- 5.Garbisu C, Alkorta I (2003) Basic concepts on heavy metal soil bioremediation. Eur J Miner Process Environ Prot 3:58–66Google Scholar
- 8.Wuana RA, Okieimen FE (2011) Heavy metals in contaminated soils: a review of sources, chemistry, risks and best available strategies for remediation. ISRN Ecol. Article ID 402647, doi: 10.5402/2011/402647
- 14.Fernando A, Oliveira J (2004) Fitorremediação de solos contaminados com metais pesados—mecanismos, vantagens e limitações. Biologia Vegetal e Agro-Industrial 1:103–114Google Scholar
- 18.Fernando AL, Godovikova V, Oliveira JFS (2004) Miscanthus × giganteus: contribution to a sustainable agriculture of a future/present-oriented biomaterial. Materials Science Forum, Advanced Materials Forum II 455–456: 437–441Google Scholar
- 19.Lasat MM (2000) Phytoextraction of metals from contaminated soil: a review of plant/soil/metal interaction and assessment of pertinent agronomic issues. JHSR 2:1–25Google Scholar
- 23.El Bassam N (2010) Handbook of bioenergy crops. A complete reference to species, development and applications. Earthscan, LondonGoogle Scholar
- 25.ALAC F (2005) Fitorremediação por Miscanthus × giganteus de solos contaminados com metais pesados, Ph.D. thesis. Faculdade de Ciências e Tecnologia, Universidade Nova de Lisboa, Portugal (in Portuguese) Google Scholar
- 31.Fernando A, Oliveira JS (2004) Effects on growth, productivity and biomass quality of Miscanthus × giganteus of soils contaminated with heavy metals. In: Van Swaaij, WPM, Fjällström T, Helm P, Grassi A (eds) Biomass for Energy, Industry and Climate Protection: Proceedings of the 2nd World Biomass Conference, ETA-Florence e WIP-Munich, pp 387–390Google Scholar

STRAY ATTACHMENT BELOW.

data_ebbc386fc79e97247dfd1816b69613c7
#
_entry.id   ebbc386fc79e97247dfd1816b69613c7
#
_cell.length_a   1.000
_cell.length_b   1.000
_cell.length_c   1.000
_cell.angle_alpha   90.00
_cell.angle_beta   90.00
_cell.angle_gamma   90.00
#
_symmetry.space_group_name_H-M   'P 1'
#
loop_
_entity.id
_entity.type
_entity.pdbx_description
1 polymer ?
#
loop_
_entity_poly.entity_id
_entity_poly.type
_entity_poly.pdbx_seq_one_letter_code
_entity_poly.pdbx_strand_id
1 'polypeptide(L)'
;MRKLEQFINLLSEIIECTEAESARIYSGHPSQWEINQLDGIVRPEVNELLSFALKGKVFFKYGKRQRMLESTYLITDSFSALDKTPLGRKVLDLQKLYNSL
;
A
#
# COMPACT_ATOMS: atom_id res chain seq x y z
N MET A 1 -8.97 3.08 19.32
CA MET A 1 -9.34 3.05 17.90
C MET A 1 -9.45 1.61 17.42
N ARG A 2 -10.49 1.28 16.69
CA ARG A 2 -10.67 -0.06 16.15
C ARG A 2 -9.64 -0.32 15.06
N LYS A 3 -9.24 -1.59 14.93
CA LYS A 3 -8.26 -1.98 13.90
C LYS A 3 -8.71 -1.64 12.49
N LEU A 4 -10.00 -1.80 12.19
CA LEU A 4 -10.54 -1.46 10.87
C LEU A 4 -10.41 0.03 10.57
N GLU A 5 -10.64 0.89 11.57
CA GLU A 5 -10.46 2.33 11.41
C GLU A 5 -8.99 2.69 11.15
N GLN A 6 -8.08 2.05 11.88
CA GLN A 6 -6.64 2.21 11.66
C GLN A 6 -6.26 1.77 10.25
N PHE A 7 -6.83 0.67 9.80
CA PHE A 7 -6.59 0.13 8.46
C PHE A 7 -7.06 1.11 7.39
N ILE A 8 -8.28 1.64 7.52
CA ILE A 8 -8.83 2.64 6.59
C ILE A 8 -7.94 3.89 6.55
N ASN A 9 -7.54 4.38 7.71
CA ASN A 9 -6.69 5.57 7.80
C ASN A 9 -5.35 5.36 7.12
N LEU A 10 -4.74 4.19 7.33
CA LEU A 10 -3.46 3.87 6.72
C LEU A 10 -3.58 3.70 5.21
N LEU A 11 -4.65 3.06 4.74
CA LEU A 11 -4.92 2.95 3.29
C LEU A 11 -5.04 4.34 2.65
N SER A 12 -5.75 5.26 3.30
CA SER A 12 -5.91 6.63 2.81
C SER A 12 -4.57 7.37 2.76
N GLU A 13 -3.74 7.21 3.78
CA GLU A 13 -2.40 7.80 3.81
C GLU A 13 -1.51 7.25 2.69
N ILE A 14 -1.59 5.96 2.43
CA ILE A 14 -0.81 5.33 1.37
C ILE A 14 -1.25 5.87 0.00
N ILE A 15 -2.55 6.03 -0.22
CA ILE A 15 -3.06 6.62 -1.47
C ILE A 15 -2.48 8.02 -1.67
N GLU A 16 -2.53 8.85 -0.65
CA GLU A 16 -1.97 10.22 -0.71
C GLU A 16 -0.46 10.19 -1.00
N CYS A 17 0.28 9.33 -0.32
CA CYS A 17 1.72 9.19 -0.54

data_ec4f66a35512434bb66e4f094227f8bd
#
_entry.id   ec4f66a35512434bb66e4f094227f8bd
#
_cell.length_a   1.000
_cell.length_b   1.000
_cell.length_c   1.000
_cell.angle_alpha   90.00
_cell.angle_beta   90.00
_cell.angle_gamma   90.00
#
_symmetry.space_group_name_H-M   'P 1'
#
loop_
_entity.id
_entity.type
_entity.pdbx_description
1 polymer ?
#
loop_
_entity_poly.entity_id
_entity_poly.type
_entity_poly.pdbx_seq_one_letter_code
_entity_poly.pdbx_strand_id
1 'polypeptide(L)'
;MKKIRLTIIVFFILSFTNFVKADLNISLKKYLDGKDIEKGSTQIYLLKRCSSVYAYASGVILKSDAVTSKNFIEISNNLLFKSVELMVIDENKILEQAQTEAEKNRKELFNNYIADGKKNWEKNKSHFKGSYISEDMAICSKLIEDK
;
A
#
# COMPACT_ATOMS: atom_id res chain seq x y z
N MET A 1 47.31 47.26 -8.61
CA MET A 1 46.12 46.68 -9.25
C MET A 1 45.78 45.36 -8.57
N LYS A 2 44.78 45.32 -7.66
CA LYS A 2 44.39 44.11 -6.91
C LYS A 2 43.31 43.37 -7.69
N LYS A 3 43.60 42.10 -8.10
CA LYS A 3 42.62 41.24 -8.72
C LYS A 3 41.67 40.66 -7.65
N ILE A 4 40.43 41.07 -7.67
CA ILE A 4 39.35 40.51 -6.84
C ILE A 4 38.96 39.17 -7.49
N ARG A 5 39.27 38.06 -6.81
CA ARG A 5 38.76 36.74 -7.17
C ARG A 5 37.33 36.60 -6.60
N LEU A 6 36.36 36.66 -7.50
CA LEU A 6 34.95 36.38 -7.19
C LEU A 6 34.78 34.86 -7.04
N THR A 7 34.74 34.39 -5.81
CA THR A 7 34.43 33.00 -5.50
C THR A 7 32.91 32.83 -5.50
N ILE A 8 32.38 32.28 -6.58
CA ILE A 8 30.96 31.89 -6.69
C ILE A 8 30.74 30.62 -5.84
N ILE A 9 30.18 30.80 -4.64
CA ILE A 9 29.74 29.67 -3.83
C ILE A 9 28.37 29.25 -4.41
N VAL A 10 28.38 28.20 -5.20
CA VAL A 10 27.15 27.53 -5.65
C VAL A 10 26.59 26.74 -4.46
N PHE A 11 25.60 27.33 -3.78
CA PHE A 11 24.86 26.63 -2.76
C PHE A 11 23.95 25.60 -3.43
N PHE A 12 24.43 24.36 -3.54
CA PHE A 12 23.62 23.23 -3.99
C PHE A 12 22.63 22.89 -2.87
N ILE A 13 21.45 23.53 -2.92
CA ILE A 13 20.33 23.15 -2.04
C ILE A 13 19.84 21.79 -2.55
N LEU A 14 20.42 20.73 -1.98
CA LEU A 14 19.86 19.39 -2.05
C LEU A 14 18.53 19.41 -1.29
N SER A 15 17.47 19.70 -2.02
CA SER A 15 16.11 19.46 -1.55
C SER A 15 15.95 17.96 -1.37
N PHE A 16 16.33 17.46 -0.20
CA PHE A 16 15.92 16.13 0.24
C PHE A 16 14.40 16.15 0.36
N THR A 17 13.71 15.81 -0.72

- 33.Pilu R, Bucci A, Badone FC, Landoni M (2012) Giant reed (Arundo donax L.): a weed plant or a promising energy crop? Afr J Biotechnol 11:9163–9174Google Scholar
- 34.Decreto-Lei n.°276-2009 (2009) Anexo I, Valores limite de concentração relativos a metais pesados, compostos orgânicos e dioxinas e microrganismos. Diário da República 192:7154–7165 (in Portuguese)Google Scholar
- 35.Dyckhoff C, Halliwell L, Haynes R, Watts S (1996) Sampling. In: Watts S, Halliwell L (eds) Essential environmental science, methods and techniques. Routledge, London, pp 31–66Google Scholar
- 36.Baize D (2000) Guide des analyses en pedologie, 2nd edn. INRA editions, ParisGoogle Scholar
- 37.Ross DS, Ketterings Q (2011) Recommended methods for determining soil cation exchange capacity—Chapter 9. Recommended Soil Testing Procedures for the Northeastern United States. Cooperative Bulletin No. 493. Available at http://extension.udel.edu/lawngarden/files/2012/10/CHAP9.pdf.